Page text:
“That’s the majority of the music I listen to”, she explains. “It was strange that the music I was making wasn’t like it, but it happens sometimes. I was listening to Arca, Mount Kimbie and people like them when I realised that the majority of my listening is actually to music without vocals at all, so this was a long time coming. I love hip-hop and R&B, I love Missy Elliot and Timberland. Then theres Kanye. Kanye is a problematic and controversial figure but I admire his work so much. He’s a huge inspiration and continues to be. Moments like the intro of ‘Ay Hombre’, with these heavy, auto-tuned vocals and the choir, that was a Kanye reference. A space that’s aggressive and maximalist”.
There is also a theatrical component to the album which came from an adolescent affection for melodramatic divas like Mexico’s Lucha Villa, and that flamboyance plays a part in the music videos and vocal stylings Rubinos deployed for the new songs. “I was very inspired by the old tragic singers which my grandma listened to. There’s a woman called Lucia Villa who’d sing these frankly terrible lyrics like “you don’t want me to love you/break up my Christmas Day”… It was a very tragic, over-the-top vibe which we would all laugh at, very much a woman scorned kind of thing, but seeing the women who performed these characters was a big inspiration for this album”.
The detachment Rubinos felt from the songs in their early days meant she began singing from a less personal point of view for the first time. Figures like the lounge-bar diva became characters she embodied in the studio and in her lyrics. “For certain songs I’d dress up in the studio. For ‘Who Shot Ya’ I wore and sang through a grill”. It wasn’t about a specific person but rather it was us trying to bring in these elements of play and taking that more seriously. It helped me sing better, I think. One of the big takeaways of the characters has been that dressing up, movement, those kind of elements are very important and legitimate. It’s not just mucking around!” she laughs.
Anyone familiar with Rubinos’ work, or those who’ve seen performances like her KEXP set, know that Rubinos can sing. An alumnus of Berklee College of Music, she has an expressive style which darts up and down the octaves. More than ever though, Una lavk features a heavy manipulation of her voice. I ask her to explain the thinking behind that choice.
“It took a while because I felt I had to prove myself as a singer first, feeling the need to prove that I knew that I was doing and that I was capable of it” she admits. “Live I’d insist I had my voice dry all the time, to show that I could sing. But eventually I realised it wasn’t about proving anything and it was more about just making the right music. Letting go of that let me have fun and explore. On the album there’s a song called ‘Worst Behaviour’ where I did a 90s-Maria Carey version with all the runs and everything, and then another sing-talking version where I was thinking about King Krule and Lykke Li. In the end I decided to go more with that one because it felt right! The same thing goes for reverb and delays; it became more about what we wanted each song to convey and choosing the right tools to make that happen”.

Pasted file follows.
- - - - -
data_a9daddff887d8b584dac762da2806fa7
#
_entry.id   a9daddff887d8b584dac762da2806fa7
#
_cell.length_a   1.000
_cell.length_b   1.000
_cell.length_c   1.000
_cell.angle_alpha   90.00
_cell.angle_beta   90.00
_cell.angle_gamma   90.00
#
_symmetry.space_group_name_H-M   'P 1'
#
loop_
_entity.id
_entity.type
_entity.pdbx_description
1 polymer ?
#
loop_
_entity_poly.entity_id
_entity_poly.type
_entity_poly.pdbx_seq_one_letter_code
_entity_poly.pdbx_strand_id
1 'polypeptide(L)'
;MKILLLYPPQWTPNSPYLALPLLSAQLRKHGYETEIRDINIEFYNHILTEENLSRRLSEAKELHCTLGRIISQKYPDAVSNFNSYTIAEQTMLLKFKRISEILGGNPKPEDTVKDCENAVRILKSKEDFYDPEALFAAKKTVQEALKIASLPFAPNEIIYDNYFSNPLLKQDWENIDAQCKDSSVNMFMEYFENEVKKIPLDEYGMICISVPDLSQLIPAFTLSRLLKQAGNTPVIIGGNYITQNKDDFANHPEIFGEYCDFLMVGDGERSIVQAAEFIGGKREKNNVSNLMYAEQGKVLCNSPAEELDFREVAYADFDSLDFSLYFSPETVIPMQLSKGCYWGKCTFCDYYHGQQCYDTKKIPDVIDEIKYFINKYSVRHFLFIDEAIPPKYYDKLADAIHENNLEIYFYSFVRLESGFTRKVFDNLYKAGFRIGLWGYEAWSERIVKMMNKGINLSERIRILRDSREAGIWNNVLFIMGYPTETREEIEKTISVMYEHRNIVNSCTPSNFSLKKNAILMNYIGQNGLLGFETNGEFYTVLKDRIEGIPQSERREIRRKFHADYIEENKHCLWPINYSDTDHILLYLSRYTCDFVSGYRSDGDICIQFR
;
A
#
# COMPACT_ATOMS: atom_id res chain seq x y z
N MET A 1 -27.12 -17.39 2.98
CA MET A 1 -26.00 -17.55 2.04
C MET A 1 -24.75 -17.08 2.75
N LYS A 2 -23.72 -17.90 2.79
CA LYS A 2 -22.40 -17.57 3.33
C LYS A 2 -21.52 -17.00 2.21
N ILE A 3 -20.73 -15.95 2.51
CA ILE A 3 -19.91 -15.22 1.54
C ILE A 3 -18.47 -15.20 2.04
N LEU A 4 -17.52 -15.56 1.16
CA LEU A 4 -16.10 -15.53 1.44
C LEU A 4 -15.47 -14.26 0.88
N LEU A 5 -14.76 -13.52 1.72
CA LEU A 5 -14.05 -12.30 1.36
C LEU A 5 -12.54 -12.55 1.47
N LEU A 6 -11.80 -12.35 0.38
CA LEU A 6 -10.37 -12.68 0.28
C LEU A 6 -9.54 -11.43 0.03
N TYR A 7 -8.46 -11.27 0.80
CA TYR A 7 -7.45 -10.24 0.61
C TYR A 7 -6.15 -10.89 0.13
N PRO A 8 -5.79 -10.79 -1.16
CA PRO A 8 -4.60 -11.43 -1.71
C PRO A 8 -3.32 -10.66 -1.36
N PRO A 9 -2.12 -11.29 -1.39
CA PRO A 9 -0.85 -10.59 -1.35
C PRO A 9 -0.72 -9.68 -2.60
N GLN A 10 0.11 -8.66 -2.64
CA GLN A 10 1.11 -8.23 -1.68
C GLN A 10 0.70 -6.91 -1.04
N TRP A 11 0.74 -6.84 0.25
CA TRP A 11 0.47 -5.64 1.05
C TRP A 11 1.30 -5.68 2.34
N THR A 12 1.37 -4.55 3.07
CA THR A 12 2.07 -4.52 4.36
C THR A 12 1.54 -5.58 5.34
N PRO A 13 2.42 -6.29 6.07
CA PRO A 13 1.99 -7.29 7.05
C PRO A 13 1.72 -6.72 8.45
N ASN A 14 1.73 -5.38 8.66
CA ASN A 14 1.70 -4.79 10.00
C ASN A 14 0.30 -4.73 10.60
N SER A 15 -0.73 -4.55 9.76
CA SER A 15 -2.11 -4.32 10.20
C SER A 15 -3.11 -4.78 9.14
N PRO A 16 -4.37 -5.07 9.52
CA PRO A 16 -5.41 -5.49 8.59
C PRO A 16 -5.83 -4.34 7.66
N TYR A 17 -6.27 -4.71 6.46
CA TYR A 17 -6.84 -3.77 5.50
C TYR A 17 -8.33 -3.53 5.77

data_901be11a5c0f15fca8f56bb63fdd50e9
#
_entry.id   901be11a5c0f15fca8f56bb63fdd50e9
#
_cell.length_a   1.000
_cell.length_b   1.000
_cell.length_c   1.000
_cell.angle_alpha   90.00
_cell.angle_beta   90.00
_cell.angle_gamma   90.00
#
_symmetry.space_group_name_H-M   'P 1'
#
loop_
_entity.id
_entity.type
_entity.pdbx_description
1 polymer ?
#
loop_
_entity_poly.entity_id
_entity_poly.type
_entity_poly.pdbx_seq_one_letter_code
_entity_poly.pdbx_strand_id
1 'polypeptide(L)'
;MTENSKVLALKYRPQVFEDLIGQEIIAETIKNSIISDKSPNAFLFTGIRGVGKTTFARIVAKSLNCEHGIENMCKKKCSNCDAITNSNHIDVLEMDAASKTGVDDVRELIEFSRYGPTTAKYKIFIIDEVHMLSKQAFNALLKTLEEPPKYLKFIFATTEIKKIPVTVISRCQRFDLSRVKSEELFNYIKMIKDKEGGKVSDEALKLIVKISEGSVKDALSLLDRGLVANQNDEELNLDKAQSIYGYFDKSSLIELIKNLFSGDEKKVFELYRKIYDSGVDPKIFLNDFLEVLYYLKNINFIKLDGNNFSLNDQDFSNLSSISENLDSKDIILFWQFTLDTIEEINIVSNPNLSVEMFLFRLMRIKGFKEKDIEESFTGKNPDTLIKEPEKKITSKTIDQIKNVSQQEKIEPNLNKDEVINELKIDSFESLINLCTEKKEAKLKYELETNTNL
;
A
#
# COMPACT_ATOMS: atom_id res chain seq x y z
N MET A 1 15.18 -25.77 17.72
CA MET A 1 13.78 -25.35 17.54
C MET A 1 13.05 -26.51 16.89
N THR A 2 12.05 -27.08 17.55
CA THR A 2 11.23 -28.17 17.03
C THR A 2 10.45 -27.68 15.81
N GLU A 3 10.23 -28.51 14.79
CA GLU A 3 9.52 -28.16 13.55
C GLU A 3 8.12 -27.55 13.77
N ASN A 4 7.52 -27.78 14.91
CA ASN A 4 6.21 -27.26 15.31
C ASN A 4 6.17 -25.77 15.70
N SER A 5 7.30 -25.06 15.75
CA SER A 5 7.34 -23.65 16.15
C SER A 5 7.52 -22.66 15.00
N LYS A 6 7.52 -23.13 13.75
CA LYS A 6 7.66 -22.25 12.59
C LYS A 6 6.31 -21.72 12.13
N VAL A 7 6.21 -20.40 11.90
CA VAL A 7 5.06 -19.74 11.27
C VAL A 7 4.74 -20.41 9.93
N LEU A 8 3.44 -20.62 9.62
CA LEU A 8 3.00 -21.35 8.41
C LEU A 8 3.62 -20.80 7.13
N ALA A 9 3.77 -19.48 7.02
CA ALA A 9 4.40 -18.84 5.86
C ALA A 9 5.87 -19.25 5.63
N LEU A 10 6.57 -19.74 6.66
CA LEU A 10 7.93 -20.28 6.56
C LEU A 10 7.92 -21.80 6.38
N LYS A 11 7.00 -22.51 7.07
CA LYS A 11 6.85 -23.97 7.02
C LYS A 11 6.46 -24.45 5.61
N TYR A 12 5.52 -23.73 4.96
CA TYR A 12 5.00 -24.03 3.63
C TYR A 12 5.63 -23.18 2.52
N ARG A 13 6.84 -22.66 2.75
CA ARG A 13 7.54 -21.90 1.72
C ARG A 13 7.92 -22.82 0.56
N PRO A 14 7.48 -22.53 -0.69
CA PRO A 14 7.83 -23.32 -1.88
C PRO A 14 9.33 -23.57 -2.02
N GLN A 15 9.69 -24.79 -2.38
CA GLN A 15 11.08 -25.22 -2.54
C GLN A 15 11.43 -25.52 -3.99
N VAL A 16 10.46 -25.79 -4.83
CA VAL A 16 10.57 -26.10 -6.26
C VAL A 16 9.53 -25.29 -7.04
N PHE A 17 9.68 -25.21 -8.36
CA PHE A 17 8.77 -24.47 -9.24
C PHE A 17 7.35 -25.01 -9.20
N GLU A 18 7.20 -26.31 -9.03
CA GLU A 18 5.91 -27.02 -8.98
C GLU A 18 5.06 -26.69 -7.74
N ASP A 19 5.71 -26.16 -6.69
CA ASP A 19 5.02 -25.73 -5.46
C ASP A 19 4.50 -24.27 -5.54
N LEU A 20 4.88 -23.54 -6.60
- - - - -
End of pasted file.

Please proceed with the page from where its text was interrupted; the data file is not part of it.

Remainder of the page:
It’s clear that subverting expectations isn’t just a choice for Rubinos, it’s an instinct. “I naturally want to do the thing that’s not supposed to be done. I actually normally have to walk myself back!” she laughs. “Sometimes it’s harder for me to make the obvious choice, and that’s a huge challenge. I have a habit of calling things ‘corny’ when really I’m just afraid of what I just made because it was too sincere. We essentially had to ban that word from the sessions” she laughs.
Una Rosa is testament to that instinct within Rubinos. Not only did she make eager fans wait five years for a follow up to Black Terry Cat, but the new record sounds radically different to that one. With a penchant for colourful oddity, and points of reference more specific to her history, it may be harder to unlock than the last. Most English people didn’t grow up listening to rumba or Lucia Villa after all. But the album is far from being of those genres either, nor defined by them. Instead it is the world according to Xenia Rubinos, with one eye on the past, and the other firmly on the future.